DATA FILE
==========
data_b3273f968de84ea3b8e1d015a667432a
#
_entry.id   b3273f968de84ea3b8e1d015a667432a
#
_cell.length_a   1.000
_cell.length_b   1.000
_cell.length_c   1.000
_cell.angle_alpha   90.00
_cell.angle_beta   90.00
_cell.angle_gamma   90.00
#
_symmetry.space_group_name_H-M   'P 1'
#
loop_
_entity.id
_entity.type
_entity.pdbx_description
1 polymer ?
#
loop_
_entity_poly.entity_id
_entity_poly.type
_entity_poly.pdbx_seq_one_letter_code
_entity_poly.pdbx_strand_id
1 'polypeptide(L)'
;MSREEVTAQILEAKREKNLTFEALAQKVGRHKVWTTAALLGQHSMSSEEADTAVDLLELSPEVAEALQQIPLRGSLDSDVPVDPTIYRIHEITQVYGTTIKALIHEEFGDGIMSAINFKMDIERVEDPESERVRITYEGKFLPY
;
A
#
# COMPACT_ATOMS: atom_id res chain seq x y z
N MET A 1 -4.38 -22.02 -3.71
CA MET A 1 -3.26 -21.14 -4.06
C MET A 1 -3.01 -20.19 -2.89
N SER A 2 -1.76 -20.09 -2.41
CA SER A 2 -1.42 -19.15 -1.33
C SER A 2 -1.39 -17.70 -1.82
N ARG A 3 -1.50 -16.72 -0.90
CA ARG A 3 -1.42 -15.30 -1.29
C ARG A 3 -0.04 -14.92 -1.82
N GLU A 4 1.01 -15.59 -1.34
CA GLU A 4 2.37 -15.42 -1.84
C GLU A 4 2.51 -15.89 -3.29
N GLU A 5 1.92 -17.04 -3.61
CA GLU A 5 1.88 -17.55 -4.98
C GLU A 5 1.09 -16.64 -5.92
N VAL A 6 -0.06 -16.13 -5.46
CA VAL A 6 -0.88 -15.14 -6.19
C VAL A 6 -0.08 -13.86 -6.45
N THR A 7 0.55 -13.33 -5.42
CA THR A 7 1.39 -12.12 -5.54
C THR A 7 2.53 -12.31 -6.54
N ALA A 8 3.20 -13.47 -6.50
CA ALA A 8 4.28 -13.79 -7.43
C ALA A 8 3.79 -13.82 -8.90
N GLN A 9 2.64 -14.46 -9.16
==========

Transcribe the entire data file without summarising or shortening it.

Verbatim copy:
data_b3273f968de84ea3b8e1d015a667432a
#
_entry.id   b3273f968de84ea3b8e1d015a667432a
#
_cell.length_a   1.000
_cell.length_b   1.000
_cell.length_c   1.000
_cell.angle_alpha   90.00
_cell.angle_beta   90.00
_cell.angle_gamma   90.00
#
_symmetry.space_group_name_H-M   'P 1'
#
loop_
_entity.id
_entity.type
_entity.pdbx_description
1 polymer ?
#
loop_
_entity_poly.entity_id
_entity_poly.type
_entity_poly.pdbx_seq_one_letter_code
_entity_poly.pdbx_strand_id
1 'polypeptide(L)'
;MSREEVTAQILEAKREKNLTFEALAQKVGRHKVWTTAALLGQHSMSSEEADTAVDLLELSPEVAEALQQIPLRGSLDSDVPVDPTIYRIHEITQVYGTTIKALIHEEFGDGIMSAINFKMDIERVEDPESERVRITYEGKFLPY
;
A
#
# COMPACT_ATOMS: atom_id res chain seq x y z
N MET A 1 -4.38 -22.02 -3.71
CA MET A 1 -3.26 -21.14 -4.06
C MET A 1 -3.01 -20.19 -2.89
N SER A 2 -1.76 -20.09 -2.41
CA SER A 2 -1.42 -19.15 -1.33
C SER A 2 -1.39 -17.70 -1.82
N ARG A 3 -1.50 -16.72 -0.90
CA ARG A 3 -1.42 -15.30 -1.29
C ARG A 3 -0.04 -14.92 -1.82
N GLU A 4 1.01 -15.59 -1.34
CA GLU A 4 2.37 -15.42 -1.84
C GLU A 4 2.51 -15.89 -3.29
N GLU A 5 1.92 -17.04 -3.61
CA GLU A 5 1.88 -17.55 -4.98
C GLU A 5 1.09 -16.64 -5.92
N VAL A 6 -0.06 -16.13 -5.46
CA VAL A 6 -0.88 -15.14 -6.19
C VAL A 6 -0.08 -13.86 -6.45
N THR A 7 0.55 -13.33 -5.42
CA THR A 7 1.39 -12.12 -5.54
C THR A 7 2.53 -12.31 -6.54
N ALA A 8 3.20 -13.47 -6.50
CA ALA A 8 4.28 -13.79 -7.43
C ALA A 8 3.79 -13.82 -8.90
N GLN A 9 2.64 -14.46 -9.16